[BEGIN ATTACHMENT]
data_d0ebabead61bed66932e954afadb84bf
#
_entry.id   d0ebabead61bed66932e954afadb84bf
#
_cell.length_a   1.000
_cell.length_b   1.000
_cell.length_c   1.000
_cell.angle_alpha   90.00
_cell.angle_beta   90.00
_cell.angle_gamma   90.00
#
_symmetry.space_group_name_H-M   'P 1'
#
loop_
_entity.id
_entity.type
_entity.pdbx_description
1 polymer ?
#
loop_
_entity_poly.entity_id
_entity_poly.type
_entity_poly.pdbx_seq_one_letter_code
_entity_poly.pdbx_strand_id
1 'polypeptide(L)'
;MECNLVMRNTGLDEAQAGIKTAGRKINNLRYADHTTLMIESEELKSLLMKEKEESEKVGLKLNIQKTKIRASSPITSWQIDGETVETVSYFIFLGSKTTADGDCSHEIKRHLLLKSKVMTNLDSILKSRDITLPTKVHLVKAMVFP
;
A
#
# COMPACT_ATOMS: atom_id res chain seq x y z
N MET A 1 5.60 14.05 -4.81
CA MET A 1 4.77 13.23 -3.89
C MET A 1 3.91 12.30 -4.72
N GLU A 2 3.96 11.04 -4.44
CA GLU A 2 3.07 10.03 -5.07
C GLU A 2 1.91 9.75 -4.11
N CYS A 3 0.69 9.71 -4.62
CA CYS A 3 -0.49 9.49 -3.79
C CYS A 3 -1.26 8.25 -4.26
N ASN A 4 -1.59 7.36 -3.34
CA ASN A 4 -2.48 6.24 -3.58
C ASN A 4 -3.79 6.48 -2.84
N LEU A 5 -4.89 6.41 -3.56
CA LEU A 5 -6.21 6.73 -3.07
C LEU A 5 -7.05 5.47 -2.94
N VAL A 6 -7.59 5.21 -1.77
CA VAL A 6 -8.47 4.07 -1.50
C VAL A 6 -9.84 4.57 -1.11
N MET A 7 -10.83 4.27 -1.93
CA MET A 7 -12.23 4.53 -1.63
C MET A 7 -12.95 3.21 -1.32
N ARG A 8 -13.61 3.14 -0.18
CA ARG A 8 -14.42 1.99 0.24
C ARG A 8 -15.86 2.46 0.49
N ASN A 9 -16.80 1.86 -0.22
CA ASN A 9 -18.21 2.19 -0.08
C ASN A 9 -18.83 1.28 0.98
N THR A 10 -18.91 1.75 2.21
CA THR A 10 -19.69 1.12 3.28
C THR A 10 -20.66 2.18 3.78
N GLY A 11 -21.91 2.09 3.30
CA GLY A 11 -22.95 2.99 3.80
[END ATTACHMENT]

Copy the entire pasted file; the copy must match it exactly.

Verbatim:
data_d0ebabead61bed66932e954afadb84bf
#
_entry.id   d0ebabead61bed66932e954afadb84bf
#
_cell.length_a   1.000
_cell.length_b   1.000
_cell.length_c   1.000
_cell.angle_alpha   90.00
_cell.angle_beta   90.00
_cell.angle_gamma   90.00
#
_symmetry.space_group_name_H-M   'P 1'
#
loop_
_entity.id
_entity.type
_entity.pdbx_description
1 polymer ?
#
loop_
_entity_poly.entity_id
_entity_poly.type
_entity_poly.pdbx_seq_one_letter_code
_entity_poly.pdbx_strand_id
1 'polypeptide(L)'
;MECNLVMRNTGLDEAQAGIKTAGRKINNLRYADHTTLMIESEELKSLLMKEKEESEKVGLKLNIQKTKIRASSPITSWQIDGETVETVSYFIFLGSKTTADGDCSHEIKRHLLLKSKVMTNLDSILKSRDITLPTKVHLVKAMVFP
;
A
#
# COMPACT_ATOMS: atom_id res chain seq x y z
N MET A 1 5.60 14.05 -4.81
CA MET A 1 4.77 13.23 -3.89
C MET A 1 3.91 12.30 -4.72
N GLU A 2 3.96 11.04 -4.44
CA GLU A 2 3.07 10.03 -5.07
C GLU A 2 1.91 9.75 -4.11
N CYS A 3 0.69 9.71 -4.62
CA CYS A 3 -0.49 9.49 -3.79
C CYS A 3 -1.26 8.25 -4.26
N ASN A 4 -1.59 7.36 -3.34
CA ASN A 4 -2.48 6.24 -3.58
C ASN A 4 -3.79 6.48 -2.84
N LEU A 5 -4.89 6.41 -3.56
CA LEU A 5 -6.21 6.73 -3.07
C LEU A 5 -7.05 5.47 -2.94
N VAL A 6 -7.59 5.21 -1.77
CA VAL A 6 -8.47 4.07 -1.50
C VAL A 6 -9.84 4.57 -1.11
N MET A 7 -10.83 4.27 -1.93
CA MET A 7 -12.23 4.53 -1.63
C MET A 7 -12.95 3.21 -1.32
N ARG A 8 -13.61 3.14 -0.18
CA ARG A 8 -14.42 1.99 0.24
C ARG A 8 -15.86 2.46 0.49
N ASN A 9 -16.80 1.86 -0.22
CA ASN A 9 -18.21 2.19 -0.08
C ASN A 9 -18.83 1.28 0.98
N THR A 10 -18.91 1.75 2.21
CA THR A 10 -19.69 1.12 3.28
C THR A 10 -20.66 2.18 3.78
N GLY A 11 -21.91 2.09 3.30
CA GLY A 11 -22.95 2.99 3.80